* On 16 November 2011 Sheikh Ali Mohamud Rage warned "We are telling Kenya that they still have the opportunity to back away from the hellfire it was dragged into and leave our soil, otherwise they will continue suffering".
* Abdisalam Ali--an al-Shabaab suicide bomber--published a martyrdom video prior to killing himself on 29 October 2011 in Mogadishu stating "my brothers and sisters, do Jihad in America, do Jihad in Canada, do Jihad in England [and] anywhere in Europe, in Asia, in Africa, in China, in Australia -- anywhere you find kuffar [infidels]. Fight them and be firm against them".
On the basis of the above information, ASIO assesses al-Shabaab continues to directly and/or indirectly engage in, preparing, planning, assisting, advocating or fostering the doing of terrorist acts, involving threats to life and serious property damage. This assessment is corroborated by information provided by reliable and credible intelligence sources.
In the course of pursuing its objectives, al-Shabaab is known to have committed or threatened action:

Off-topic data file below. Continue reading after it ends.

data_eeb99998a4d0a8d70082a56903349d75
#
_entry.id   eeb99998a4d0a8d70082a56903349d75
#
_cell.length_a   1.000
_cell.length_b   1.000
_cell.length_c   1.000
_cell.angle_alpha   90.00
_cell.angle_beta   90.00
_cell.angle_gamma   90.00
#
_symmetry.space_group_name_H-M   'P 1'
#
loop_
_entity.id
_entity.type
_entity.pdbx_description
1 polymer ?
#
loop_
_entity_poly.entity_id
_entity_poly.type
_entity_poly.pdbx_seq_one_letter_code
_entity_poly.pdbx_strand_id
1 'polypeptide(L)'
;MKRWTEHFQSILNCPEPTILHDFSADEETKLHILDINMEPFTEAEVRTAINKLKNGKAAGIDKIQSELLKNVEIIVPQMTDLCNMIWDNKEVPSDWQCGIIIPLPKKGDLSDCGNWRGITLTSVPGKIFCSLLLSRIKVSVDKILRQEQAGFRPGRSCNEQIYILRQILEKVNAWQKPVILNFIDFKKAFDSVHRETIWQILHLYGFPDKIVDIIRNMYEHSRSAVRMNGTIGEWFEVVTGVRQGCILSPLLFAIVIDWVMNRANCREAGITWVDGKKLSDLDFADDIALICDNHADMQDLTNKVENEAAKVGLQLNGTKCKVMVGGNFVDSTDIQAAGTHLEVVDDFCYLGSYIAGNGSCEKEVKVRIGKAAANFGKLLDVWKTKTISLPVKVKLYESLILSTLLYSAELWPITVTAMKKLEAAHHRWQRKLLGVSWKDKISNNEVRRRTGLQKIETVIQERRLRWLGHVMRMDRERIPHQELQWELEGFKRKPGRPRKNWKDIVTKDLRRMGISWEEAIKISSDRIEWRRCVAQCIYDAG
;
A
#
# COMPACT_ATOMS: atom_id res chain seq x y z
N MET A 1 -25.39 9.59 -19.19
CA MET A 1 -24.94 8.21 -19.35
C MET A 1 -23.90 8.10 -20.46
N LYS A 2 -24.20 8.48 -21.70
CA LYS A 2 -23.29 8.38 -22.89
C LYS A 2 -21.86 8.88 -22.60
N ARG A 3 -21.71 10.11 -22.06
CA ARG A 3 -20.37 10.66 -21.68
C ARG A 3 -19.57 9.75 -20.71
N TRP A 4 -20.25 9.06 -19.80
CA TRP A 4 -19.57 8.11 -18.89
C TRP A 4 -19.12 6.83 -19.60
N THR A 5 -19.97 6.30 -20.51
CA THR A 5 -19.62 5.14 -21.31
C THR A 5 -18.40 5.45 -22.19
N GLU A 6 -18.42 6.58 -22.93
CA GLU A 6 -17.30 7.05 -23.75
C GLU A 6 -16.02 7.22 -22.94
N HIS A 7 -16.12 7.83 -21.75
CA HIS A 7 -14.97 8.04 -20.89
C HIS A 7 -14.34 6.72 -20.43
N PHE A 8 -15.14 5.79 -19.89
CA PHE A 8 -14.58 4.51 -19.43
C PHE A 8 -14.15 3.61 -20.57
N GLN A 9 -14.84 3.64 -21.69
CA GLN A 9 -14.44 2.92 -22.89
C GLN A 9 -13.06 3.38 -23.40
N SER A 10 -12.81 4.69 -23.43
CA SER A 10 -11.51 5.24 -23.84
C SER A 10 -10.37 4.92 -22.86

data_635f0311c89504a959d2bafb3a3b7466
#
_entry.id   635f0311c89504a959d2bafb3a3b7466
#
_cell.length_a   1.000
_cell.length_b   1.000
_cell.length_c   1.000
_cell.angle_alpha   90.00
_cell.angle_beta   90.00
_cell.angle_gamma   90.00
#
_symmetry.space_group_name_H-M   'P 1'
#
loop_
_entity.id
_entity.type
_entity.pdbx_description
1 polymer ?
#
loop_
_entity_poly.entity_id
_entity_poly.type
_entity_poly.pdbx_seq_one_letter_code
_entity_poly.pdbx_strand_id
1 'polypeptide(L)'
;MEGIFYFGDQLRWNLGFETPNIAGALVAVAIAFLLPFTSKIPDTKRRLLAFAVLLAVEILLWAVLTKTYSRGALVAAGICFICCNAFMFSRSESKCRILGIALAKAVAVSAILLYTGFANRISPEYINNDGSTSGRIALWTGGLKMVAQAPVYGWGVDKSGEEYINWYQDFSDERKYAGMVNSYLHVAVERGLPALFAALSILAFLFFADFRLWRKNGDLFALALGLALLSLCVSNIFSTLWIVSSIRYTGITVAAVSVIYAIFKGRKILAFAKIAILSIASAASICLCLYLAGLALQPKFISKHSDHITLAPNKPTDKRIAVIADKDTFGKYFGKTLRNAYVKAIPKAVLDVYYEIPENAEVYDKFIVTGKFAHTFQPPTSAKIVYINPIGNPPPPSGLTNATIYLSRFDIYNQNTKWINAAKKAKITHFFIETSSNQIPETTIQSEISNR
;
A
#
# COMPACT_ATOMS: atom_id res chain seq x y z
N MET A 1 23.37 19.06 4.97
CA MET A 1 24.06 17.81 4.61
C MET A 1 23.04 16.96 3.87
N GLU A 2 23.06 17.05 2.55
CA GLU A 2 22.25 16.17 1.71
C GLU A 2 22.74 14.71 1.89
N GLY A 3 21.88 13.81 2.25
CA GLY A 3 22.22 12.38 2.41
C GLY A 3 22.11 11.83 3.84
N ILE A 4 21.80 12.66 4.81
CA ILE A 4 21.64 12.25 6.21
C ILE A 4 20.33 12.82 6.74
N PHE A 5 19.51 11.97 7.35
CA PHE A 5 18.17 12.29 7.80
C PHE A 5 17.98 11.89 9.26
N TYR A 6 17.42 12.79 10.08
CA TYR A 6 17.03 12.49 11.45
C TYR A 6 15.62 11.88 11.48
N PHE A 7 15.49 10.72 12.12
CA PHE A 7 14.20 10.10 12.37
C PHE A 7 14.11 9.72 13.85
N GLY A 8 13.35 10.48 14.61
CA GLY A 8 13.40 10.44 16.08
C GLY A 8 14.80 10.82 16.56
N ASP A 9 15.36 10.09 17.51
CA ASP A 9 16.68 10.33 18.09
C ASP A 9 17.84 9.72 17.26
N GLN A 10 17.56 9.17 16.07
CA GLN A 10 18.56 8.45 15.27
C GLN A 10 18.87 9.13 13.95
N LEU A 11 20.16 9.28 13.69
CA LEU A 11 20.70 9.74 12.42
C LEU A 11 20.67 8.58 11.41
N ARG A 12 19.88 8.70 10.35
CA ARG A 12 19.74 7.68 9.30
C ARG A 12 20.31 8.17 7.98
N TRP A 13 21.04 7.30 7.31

Other relevant information
Links with other groups -
Al-Shabaab primarily is linked to al-Qa'ida through leadership contacts and training. While al-Shabaab likely still largely operates independently, al-Qa'ida senior leadership previously has endorsed some al-Shabaab activities. On 9 February 2012 a public statement by al-Shabaab leader Mukhtar Abu al-Zubair included a pledge of allegiance to al-Qa'ida and in a reciprocal message al-Qa'ida leader Ayman al-Zawahiri announced that al-Shabaab had joined al-Qa'ida.
Links to Australia -
In late 2011 al-Shabaab-linked Australian citizens Saney Edow Aweys and Nayef El Sayed were convicted of conspiring to plan a terrorist attack in Australia. Aweys was also convicted of aiding and abetting another person to engage in hostile activities in Somalia under s6 of the Commonwealth Crimes (Foreign Incursions and Recruitment) Act 1978 in December 2010. Australian citizen Hussein Hashi Farah was also implicated in terrorist activity associated with al-Shabaab.
Level of participation in peace negotiations/political dialogue -
Al-Shabaab does not participate in the Somali political system, despite AMISOM appeals to the group to lay down their arms and join the Somali peace process.
Other designations -
The group was listed as a proscribed terrorist organisation by the governments of the United States in March 2008, New Zealand in February 2010, Canada in March 2010, the United Kingdom in May 2010, and by the European Union in April 2010.
Al-Shabaab is also included in the DFAT Consolidated List that refers to United Nations Security Council Resolution 1373 and in the Consolidated List UN751 (Somalia and Eritria).